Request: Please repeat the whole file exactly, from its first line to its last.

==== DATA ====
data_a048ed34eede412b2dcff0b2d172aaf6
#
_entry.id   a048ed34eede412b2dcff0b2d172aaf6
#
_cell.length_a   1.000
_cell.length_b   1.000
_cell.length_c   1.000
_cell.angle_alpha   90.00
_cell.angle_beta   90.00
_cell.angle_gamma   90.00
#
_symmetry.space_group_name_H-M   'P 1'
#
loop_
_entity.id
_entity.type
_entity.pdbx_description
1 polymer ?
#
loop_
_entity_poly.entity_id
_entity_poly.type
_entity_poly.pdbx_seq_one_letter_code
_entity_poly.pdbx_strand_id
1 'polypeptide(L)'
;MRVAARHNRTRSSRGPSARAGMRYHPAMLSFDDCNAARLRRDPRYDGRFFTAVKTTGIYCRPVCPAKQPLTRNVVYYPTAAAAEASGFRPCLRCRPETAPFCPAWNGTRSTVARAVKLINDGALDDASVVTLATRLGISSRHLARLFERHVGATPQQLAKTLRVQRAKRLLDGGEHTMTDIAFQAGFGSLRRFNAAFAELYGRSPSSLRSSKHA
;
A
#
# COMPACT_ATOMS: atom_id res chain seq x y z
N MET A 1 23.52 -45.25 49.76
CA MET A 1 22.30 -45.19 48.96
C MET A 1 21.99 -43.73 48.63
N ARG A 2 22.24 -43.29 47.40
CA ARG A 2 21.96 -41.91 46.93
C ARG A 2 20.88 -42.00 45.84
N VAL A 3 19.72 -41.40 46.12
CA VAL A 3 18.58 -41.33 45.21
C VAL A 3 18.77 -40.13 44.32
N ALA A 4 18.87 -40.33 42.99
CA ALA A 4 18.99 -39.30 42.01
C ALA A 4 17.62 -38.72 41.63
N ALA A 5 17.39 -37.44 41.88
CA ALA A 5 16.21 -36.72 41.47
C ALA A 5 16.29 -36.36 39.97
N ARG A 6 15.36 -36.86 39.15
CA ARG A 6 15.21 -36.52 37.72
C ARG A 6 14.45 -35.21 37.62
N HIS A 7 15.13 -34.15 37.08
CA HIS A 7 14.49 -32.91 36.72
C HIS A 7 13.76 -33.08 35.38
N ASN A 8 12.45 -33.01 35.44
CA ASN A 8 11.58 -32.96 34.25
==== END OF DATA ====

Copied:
data_a048ed34eede412b2dcff0b2d172aaf6
#
_entry.id   a048ed34eede412b2dcff0b2d172aaf6
#
_cell.length_a   1.000
_cell.length_b   1.000
_cell.length_c   1.000
_cell.angle_alpha   90.00
_cell.angle_beta   90.00
_cell.angle_gamma   90.00
#
_symmetry.space_group_name_H-M   'P 1'
#
loop_
_entity.id
_entity.type
_entity.pdbx_description
1 polymer ?
#
loop_
_entity_poly.entity_id
_entity_poly.type
_entity_poly.pdbx_seq_one_letter_code
_entity_poly.pdbx_strand_id
1 'polypeptide(L)'
;MRVAARHNRTRSSRGPSARAGMRYHPAMLSFDDCNAARLRRDPRYDGRFFTAVKTTGIYCRPVCPAKQPLTRNVVYYPTAAAAEASGFRPCLRCRPETAPFCPAWNGTRSTVARAVKLINDGALDDASVVTLATRLGISSRHLARLFERHVGATPQQLAKTLRVQRAKRLLDGGEHTMTDIAFQAGFGSLRRFNAAFAELYGRSPSSLRSSKHA
;
A
#
# COMPACT_ATOMS: atom_id res chain seq x y z
N MET A 1 23.52 -45.25 49.76
CA MET A 1 22.30 -45.19 48.96
C MET A 1 21.99 -43.73 48.63
N ARG A 2 22.24 -43.29 47.40
CA ARG A 2 21.96 -41.91 46.93
C ARG A 2 20.88 -42.00 45.84
N VAL A 3 19.72 -41.40 46.12
CA VAL A 3 18.58 -41.33 45.21
C VAL A 3 18.77 -40.13 44.32
N ALA A 4 18.87 -40.33 42.99
CA ALA A 4 18.99 -39.30 42.01
C ALA A 4 17.62 -38.72 41.63
N ALA A 5 17.39 -37.44 41.88
CA ALA A 5 16.21 -36.72 41.47
C ALA A 5 16.29 -36.36 39.97
N ARG A 6 15.36 -36.86 39.15
CA ARG A 6 15.21 -36.52 37.72
C ARG A 6 14.45 -35.21 37.62
N HIS A 7 15.13 -34.15 37.08
CA HIS A 7 14.49 -32.91 36.72
C HIS A 7 13.76 -33.08 35.38
N ASN A 8 12.45 -33.01 35.44
CA ASN A 8 11.58 -32.96 34.25